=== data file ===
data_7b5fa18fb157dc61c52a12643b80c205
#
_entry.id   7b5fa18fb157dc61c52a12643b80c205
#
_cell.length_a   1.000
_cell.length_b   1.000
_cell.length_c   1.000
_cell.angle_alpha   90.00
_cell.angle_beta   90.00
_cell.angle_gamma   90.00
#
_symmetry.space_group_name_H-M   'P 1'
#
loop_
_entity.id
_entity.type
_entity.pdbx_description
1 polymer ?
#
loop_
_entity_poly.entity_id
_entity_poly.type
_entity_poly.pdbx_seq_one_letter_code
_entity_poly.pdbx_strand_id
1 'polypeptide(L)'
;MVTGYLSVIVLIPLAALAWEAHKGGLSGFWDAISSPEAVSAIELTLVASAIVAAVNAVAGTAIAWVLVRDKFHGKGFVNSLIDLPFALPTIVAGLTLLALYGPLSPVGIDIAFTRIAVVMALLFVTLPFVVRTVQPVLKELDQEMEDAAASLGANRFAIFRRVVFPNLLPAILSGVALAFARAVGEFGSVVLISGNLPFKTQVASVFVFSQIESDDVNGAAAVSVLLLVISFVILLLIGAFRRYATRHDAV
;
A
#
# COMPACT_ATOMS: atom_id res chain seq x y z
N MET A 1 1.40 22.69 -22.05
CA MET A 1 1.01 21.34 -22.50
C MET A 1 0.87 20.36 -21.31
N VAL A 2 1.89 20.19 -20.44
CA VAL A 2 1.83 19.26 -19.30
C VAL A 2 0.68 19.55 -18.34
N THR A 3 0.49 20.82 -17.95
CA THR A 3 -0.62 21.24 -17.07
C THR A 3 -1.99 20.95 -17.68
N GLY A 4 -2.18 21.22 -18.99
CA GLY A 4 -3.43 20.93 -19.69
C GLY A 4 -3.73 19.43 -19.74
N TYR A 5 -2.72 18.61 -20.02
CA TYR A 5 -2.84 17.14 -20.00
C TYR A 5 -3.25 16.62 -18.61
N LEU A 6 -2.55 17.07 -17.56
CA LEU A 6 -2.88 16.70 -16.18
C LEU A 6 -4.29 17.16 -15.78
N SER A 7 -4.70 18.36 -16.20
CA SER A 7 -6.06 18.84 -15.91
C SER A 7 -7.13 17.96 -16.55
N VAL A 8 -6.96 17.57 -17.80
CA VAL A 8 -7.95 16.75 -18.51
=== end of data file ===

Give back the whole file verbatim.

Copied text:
data_7b5fa18fb157dc61c52a12643b80c205
#
_entry.id   7b5fa18fb157dc61c52a12643b80c205
#
_cell.length_a   1.000
_cell.length_b   1.000
_cell.length_c   1.000
_cell.angle_alpha   90.00
_cell.angle_beta   90.00
_cell.angle_gamma   90.00
#
_symmetry.space_group_name_H-M   'P 1'
#
loop_
_entity.id
_entity.type
_entity.pdbx_description
1 polymer ?
#
loop_
_entity_poly.entity_id
_entity_poly.type
_entity_poly.pdbx_seq_one_letter_code
_entity_poly.pdbx_strand_id
1 'polypeptide(L)'
;MVTGYLSVIVLIPLAALAWEAHKGGLSGFWDAISSPEAVSAIELTLVASAIVAAVNAVAGTAIAWVLVRDKFHGKGFVNSLIDLPFALPTIVAGLTLLALYGPLSPVGIDIAFTRIAVVMALLFVTLPFVVRTVQPVLKELDQEMEDAAASLGANRFAIFRRVVFPNLLPAILSGVALAFARAVGEFGSVVLISGNLPFKTQVASVFVFSQIESDDVNGAAAVSVLLLVISFVILLLIGAFRRYATRHDAV
;
A
#
# COMPACT_ATOMS: atom_id res chain seq x y z
N MET A 1 1.40 22.69 -22.05
CA MET A 1 1.01 21.34 -22.50
C MET A 1 0.87 20.36 -21.31
N VAL A 2 1.89 20.19 -20.44
CA VAL A 2 1.83 19.26 -19.30
C VAL A 2 0.68 19.55 -18.34
N THR A 3 0.49 20.82 -17.95
CA THR A 3 -0.62 21.24 -17.07
C THR A 3 -1.99 20.95 -17.68
N GLY A 4 -2.18 21.22 -18.99
CA GLY A 4 -3.43 20.93 -19.69
C GLY A 4 -3.73 19.43 -19.74
N TYR A 5 -2.72 18.61 -20.02
CA TYR A 5 -2.84 17.14 -20.00
C TYR A 5 -3.25 16.62 -18.61
N LEU A 6 -2.55 17.07 -17.56
CA LEU A 6 -2.88 16.70 -16.18
C LEU A 6 -4.29 17.16 -15.78
N SER A 7 -4.70 18.36 -16.20
CA SER A 7 -6.06 18.84 -15.91
C SER A 7 -7.13 17.96 -16.55
N VAL A 8 -6.96 17.57 -17.80
CA VAL A 8 -7.95 16.75 -18.51